Sports stadiums used to have it easy. They could have congested parking lots, narrow entranceways, poorly lit concourses, sticky floors, obstructed views, acoustics that alternated from empty silence to deafening echoes, overcharge for the same five foods and two beverages and barely know their season ticket holders. What choice did fans have? Watch the game if it was on TV (a big if in those days) or read about it the next morning.
Sports stadiums no longer have the monopoly on satisfying fans’ passion. Fans can now watch their favorite team—which may be on the other side of the world—at home on a 55-inch 4K TV. They can have another game going on their tablet and scroll live stats on their phone, all while enjoying a farm-to-table-to-delivery meal.
That’s the experience stadiums are competing against: comfortable, personalized and connected. How can stadiums and arenas compete?
How satisfied are sports fans with the stadium experience?
A 2018 survey by Deloitte of 15,000 sports fans found that almost everything that matters to fans are under the stadium’s control. The “core four” expectations were:
- a safe, comfortable and clean stadium;
- a view of the game that matches their expectations;
- an exciting stadium atmosphere; and
- a high-quality game.
That last one stands out among all the factors Deloitte polled: It’s the only one that, by its nature, is left to chance.
Fans Deloitte surveyed were highly satisfied on the core four. However, casual fans were less satisfied overall than the more serious fans.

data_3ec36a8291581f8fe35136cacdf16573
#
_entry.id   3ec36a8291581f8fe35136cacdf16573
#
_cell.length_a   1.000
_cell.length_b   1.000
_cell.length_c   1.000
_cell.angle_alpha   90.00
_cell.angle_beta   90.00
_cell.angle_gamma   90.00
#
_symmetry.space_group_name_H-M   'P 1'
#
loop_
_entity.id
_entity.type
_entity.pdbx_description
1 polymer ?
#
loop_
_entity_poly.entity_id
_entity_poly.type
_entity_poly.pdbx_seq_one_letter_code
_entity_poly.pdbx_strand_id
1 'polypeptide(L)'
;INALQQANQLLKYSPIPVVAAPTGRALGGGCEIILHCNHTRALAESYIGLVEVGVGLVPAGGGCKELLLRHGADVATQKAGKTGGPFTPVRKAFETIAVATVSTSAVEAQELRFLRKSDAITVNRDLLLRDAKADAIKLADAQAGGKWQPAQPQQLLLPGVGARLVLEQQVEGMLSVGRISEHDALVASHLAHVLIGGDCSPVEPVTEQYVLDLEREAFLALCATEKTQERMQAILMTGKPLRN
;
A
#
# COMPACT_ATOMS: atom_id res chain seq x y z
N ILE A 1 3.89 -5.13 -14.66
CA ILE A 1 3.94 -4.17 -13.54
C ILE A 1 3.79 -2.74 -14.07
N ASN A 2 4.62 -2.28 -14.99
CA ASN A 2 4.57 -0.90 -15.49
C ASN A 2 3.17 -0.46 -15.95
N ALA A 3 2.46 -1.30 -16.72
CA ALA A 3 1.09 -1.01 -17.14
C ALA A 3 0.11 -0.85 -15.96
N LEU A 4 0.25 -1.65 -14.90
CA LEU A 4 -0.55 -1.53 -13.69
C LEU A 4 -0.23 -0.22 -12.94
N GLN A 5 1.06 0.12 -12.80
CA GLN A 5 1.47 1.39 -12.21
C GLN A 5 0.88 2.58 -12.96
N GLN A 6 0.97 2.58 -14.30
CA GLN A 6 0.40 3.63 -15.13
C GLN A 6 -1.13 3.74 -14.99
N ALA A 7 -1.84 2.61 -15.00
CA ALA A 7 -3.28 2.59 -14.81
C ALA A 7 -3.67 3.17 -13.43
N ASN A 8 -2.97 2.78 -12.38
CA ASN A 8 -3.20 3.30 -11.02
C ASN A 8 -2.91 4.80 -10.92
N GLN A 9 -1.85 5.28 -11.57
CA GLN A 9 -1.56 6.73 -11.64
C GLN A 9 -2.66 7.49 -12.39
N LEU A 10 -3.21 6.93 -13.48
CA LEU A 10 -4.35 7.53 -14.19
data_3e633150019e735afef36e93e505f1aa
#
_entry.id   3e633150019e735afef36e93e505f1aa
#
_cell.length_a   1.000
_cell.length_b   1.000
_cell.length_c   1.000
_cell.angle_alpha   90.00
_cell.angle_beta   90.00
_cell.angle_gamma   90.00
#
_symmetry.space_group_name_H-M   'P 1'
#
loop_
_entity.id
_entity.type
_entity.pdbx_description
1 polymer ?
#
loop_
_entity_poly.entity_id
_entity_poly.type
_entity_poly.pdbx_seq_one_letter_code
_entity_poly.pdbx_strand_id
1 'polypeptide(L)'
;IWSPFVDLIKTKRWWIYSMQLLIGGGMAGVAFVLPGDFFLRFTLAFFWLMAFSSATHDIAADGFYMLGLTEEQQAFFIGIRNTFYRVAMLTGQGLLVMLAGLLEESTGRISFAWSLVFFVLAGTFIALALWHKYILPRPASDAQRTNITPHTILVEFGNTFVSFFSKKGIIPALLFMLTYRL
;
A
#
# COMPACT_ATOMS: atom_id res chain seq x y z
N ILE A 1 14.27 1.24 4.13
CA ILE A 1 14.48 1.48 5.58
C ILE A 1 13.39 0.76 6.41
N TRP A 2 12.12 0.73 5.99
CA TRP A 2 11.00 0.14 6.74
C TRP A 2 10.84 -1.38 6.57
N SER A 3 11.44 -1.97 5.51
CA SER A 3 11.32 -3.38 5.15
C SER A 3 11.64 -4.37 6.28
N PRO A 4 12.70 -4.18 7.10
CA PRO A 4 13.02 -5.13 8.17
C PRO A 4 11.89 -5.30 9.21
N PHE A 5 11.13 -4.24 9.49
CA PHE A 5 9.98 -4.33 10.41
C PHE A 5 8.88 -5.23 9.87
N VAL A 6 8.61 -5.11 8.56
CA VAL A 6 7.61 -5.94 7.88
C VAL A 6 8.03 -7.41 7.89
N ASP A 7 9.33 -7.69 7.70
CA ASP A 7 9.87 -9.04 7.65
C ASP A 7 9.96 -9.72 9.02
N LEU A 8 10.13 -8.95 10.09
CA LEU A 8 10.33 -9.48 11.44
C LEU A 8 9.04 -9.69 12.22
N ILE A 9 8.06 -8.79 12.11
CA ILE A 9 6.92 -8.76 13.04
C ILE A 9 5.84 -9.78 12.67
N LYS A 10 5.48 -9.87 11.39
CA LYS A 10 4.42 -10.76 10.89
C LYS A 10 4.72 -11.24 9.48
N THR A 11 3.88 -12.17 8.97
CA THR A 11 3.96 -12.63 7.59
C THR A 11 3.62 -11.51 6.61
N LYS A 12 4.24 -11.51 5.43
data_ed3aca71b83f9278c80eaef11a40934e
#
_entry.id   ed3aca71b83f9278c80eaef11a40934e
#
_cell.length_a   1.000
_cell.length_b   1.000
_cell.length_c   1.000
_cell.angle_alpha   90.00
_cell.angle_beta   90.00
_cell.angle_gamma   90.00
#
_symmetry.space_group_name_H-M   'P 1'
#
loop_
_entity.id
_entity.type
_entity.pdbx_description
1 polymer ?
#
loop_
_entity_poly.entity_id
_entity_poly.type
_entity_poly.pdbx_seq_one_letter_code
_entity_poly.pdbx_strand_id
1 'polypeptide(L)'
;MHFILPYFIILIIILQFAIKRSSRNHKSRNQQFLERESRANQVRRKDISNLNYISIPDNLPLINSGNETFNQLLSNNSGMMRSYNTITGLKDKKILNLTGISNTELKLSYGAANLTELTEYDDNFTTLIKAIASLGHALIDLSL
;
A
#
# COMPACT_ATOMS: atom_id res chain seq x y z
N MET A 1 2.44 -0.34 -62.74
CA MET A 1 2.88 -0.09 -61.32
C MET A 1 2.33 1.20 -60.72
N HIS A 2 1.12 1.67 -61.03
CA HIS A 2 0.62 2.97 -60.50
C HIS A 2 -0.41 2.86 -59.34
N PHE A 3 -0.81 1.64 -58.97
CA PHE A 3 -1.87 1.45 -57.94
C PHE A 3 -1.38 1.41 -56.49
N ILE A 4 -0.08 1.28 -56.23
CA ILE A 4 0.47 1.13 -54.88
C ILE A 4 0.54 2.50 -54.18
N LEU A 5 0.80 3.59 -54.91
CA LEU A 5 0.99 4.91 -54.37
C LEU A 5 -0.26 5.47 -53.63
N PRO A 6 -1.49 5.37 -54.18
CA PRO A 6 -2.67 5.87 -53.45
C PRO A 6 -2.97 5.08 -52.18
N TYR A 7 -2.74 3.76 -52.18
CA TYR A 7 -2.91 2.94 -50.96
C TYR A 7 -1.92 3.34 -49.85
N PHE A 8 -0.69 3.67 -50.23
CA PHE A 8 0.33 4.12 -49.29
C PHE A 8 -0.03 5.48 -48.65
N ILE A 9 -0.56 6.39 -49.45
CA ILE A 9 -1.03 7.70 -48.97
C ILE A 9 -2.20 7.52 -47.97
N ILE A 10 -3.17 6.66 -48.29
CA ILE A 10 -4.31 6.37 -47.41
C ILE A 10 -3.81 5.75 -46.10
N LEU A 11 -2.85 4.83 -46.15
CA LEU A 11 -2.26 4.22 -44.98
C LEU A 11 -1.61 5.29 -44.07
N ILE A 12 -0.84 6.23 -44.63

Casual sports fans expect more from their stadium experience
Casual fans may be more interested in the sport as a whole or an individual player than the team at the stadium. Many American soccer fans, for example, are fans of the English Premier League or mega-clubs, or they may center their fandom on superstars. They may even root for their favorite players from their videogame teams.
These fans may be fanatics for those teams or players, but lukewarm about who they can actually see live. Because they are not as emotionally invested in the team, their interest may be satisfied by watching remotely by themselves or with a few friends. The fanatic, on the other hand, wants the company of several hundred or several thousand fellow fanatics. The casual fans, therefore, need a reason beyond “being there.”
Deloitte categorizes those reasons as “experiential elements.” Among the experiential elements with the lowest satisfaction scores are integrated entertainment options in and around the stadium before, during and after the event. Fans don’t want to go to the stadium, watch the game and then return home. They want the stadium and the game to be the centerpieces of their experience, with memorable dining, entertainment and activity surrounding the sporting event itself. That could be anything from a few popular food trucks and local band in the parking lot up to the multimillion or multi-billion-dollar development.
Individualizing the in-stadium experience for sports fans